During the onset of symptoms, you’ll feel aching muscles, joints or bones. Some people have nausea, stomach aches or cramping, and sweating (hot and cold).
By the third day, your withdrawal symptoms will start to peak. Your body will get rid of the toxins through vomiting, diarrhea, and sweat. If you’re not hydrated, you may start to shake and will continue having muscle aches.
This lasts for two days.
Starting around the sixth day of withdrawal, most of your physical symptoms will die down. It’s during this time that the mental and psychological effects kick in.
You will experience anxiety and depression. You may feel ashamed or remorse for your drug use. But, there’s another nasty symptom that appears: the desire to use again.
From the sixth to eighth day, your craving for hydrocodone will be at its peak. Afterward, you’ll move into late withdrawal.
This is when the symptoms are completely psychological and include:
- Frequent and ongoing disturbed sleep
- Low energy or enthusiasm
- Mood swings (extreme anxiety and irritability)
- Trouble concentrating
These symptoms will change without warning. The duration of them will as well. These can continue for two years.
Detoxing from Hydrocodone on Your Own
Due to the severity, length, and psychological effects of the symptoms, professional treatment is the best option. Without it, there’s an increased chance of having a relapse.
Detoxing without the help of medical and psychological treatment can be dangerous. Hydrocodone detox typically isn’t fatal. But there are rare cases where people died from opioid withdrawal.
At times, the withdrawal and detoxification process is excruciating. So much so that some addicts described wanting to die after quitting without help.
Because of the extreme mental and physical toll, many turn back to hydrocodone to ease their suffering.
Medical Detox for Hydrocodone
Seeking help from a trained facility is the best option. Among the many benefits of detoxing in this environment is the support you’ll receive. You’ll be under the close care and supervision of medical personnel while you detox.
How Medical Detox Works and What to Expect
Medical detox works to reduce the withdrawal symptoms. It uses both a pharmacological and psychological treatment approach.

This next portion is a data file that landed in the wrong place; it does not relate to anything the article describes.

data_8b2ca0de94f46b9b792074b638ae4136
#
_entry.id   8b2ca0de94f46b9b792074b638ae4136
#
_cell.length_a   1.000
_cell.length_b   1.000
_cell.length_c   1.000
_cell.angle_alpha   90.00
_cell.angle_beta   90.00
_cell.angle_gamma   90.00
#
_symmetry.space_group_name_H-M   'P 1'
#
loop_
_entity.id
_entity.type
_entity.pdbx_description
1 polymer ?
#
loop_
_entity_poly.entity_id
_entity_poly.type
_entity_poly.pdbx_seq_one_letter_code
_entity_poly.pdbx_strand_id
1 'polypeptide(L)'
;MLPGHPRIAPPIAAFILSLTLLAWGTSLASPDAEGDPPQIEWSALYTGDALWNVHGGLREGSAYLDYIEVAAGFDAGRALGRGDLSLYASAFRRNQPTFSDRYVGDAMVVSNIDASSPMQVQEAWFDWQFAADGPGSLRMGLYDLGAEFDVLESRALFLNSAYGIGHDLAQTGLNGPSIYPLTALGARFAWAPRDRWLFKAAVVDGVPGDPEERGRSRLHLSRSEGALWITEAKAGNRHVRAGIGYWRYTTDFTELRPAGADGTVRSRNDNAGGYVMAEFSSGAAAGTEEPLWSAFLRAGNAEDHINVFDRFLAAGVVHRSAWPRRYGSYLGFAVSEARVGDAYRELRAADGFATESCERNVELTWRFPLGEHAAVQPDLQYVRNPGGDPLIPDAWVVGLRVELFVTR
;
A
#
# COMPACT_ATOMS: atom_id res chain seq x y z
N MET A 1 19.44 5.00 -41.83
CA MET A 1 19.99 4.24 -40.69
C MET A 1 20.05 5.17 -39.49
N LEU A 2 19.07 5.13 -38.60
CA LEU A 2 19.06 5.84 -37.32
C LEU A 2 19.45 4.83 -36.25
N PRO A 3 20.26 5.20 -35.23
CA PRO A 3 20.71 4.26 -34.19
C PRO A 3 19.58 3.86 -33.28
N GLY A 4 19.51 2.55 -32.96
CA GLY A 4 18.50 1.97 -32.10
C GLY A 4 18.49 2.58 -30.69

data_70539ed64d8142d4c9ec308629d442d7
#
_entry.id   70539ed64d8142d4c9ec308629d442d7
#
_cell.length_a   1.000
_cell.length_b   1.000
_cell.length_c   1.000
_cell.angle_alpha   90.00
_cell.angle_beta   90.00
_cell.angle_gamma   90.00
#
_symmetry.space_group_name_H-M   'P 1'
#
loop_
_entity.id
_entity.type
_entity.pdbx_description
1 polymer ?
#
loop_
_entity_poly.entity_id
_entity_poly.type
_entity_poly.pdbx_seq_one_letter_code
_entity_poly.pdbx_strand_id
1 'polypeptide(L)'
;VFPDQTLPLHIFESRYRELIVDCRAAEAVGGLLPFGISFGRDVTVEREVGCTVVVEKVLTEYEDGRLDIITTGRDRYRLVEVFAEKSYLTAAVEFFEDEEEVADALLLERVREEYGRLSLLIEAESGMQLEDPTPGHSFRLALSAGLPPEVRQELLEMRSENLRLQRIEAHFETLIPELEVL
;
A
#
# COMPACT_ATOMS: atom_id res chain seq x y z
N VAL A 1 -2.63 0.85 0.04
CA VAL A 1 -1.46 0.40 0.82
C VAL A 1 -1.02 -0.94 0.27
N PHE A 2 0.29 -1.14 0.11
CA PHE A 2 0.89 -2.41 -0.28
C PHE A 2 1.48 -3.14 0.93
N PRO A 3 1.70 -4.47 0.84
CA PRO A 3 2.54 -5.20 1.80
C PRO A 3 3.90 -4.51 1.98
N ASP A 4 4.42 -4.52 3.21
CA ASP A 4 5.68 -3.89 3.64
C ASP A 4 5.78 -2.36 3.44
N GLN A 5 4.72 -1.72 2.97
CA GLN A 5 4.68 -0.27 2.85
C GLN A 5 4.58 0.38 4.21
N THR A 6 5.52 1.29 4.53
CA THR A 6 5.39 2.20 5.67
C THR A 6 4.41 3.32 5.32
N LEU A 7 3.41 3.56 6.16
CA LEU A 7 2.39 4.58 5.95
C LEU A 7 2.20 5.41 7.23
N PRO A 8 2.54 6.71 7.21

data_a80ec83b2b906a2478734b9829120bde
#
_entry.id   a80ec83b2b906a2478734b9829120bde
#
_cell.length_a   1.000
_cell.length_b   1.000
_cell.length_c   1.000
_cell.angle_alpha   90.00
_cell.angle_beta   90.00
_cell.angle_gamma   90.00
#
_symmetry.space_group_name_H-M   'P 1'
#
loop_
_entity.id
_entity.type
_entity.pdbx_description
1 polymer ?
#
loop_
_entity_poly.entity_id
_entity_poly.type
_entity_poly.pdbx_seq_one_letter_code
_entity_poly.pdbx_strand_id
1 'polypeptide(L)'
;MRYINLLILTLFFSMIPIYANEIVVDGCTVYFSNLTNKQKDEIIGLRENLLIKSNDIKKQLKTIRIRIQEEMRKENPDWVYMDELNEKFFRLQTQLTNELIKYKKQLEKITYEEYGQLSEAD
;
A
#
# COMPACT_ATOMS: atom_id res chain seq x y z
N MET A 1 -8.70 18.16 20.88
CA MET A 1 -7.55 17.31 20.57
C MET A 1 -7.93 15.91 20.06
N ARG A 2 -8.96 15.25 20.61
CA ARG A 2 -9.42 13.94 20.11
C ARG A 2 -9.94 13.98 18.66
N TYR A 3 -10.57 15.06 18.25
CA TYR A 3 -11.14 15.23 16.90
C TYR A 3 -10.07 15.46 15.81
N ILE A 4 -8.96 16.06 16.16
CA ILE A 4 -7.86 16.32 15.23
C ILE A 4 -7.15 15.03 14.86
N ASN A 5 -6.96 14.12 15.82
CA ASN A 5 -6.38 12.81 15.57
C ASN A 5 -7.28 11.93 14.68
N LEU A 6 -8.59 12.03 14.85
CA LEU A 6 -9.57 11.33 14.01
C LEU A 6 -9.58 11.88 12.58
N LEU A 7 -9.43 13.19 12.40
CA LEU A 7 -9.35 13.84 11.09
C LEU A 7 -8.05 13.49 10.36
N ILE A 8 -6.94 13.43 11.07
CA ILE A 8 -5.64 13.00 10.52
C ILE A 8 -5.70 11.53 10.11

It’s not recommended to stop opioid use cold turkey. Sometimes, it’s best to have an approach that includes weaning off hydrocodone. Medical personnel will oversee this process, slowly reducing your hydrocodone dosages in a safe manner.
Psychological help is also used to manage the mental effects of hydrocodone withdrawal. Thus, your symptoms will be reduced.
So are your chances for relapse since receive treatment for the physical and psychological effects of the drug.
Medical professionals will monitor your vital signs like body temperature, blood pressure, and heart rate. A mental health care team will evaluate you for signs of anxiety, depression, and irrational thoughts.
It’s possible they prescribe medication to ease your withdrawal symptoms.
Medications Available for Synthetic Opiates Detox
During medical detox, professionals may prescribe medication. It’s used to trick your body into thinking it’s still taking hydrocodone. The most common medications are:
- Buprenorphine (Suboxone) or clonidine – eases anxiety, sweating, muscle pain, and vomiting
- Naltrexone – blocks the effects of opioids and speed up the detox process
Suboxone can be addictive as well. It’s only prescribed in a controlled setting under specific guidelines.
Start Your Road to Recovery
At Addiction Treatment Services, we’ll help you find a safe hydrocodone detox facility. We’ll work with your insurance carrier to find treatment covered by your policy.